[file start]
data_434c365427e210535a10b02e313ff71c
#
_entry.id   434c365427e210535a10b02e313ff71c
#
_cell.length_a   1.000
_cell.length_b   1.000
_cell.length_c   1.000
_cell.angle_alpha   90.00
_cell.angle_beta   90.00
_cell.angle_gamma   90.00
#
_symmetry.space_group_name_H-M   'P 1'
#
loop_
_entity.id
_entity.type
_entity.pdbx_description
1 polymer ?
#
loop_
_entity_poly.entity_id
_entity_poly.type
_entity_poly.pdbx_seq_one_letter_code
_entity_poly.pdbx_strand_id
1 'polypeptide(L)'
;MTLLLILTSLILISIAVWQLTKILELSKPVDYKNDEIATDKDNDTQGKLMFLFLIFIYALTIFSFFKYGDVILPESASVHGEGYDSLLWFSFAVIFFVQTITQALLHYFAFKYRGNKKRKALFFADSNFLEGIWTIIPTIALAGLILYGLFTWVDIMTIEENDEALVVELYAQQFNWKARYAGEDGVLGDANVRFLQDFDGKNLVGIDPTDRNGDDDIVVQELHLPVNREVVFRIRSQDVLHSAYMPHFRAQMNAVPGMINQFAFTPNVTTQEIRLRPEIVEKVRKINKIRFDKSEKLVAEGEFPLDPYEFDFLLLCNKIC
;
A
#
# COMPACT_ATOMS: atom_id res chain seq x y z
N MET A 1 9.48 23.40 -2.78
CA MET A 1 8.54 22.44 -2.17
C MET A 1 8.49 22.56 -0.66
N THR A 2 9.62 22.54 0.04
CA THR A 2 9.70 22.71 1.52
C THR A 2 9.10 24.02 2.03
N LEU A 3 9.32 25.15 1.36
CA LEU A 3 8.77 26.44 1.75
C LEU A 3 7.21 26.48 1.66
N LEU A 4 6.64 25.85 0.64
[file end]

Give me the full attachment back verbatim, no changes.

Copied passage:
data_434c365427e210535a10b02e313ff71c
#
_entry.id   434c365427e210535a10b02e313ff71c
#
_cell.length_a   1.000
_cell.length_b   1.000
_cell.length_c   1.000
_cell.angle_alpha   90.00
_cell.angle_beta   90.00
_cell.angle_gamma   90.00
#
_symmetry.space_group_name_H-M   'P 1'
#
loop_
_entity.id
_entity.type
_entity.pdbx_description
1 polymer ?
#
loop_
_entity_poly.entity_id
_entity_poly.type
_entity_poly.pdbx_seq_one_letter_code
_entity_poly.pdbx_strand_id
1 'polypeptide(L)'
;MTLLLILTSLILISIAVWQLTKILELSKPVDYKNDEIATDKDNDTQGKLMFLFLIFIYALTIFSFFKYGDVILPESASVHGEGYDSLLWFSFAVIFFVQTITQALLHYFAFKYRGNKKRKALFFADSNFLEGIWTIIPTIALAGLILYGLFTWVDIMTIEENDEALVVELYAQQFNWKARYAGEDGVLGDANVRFLQDFDGKNLVGIDPTDRNGDDDIVVQELHLPVNREVVFRIRSQDVLHSAYMPHFRAQMNAVPGMINQFAFTPNVTTQEIRLRPEIVEKVRKINKIRFDKSEKLVAEGEFPLDPYEFDFLLLCNKIC
;
A
#
# COMPACT_ATOMS: atom_id res chain seq x y z
N MET A 1 9.48 23.40 -2.78
CA MET A 1 8.54 22.44 -2.17
C MET A 1 8.49 22.56 -0.66
N THR A 2 9.62 22.54 0.04
CA THR A 2 9.70 22.71 1.52
C THR A 2 9.10 24.02 2.03
N LEU A 3 9.32 25.15 1.36
CA LEU A 3 8.77 26.44 1.75
C LEU A 3 7.21 26.48 1.66
N LEU A 4 6.64 25.85 0.64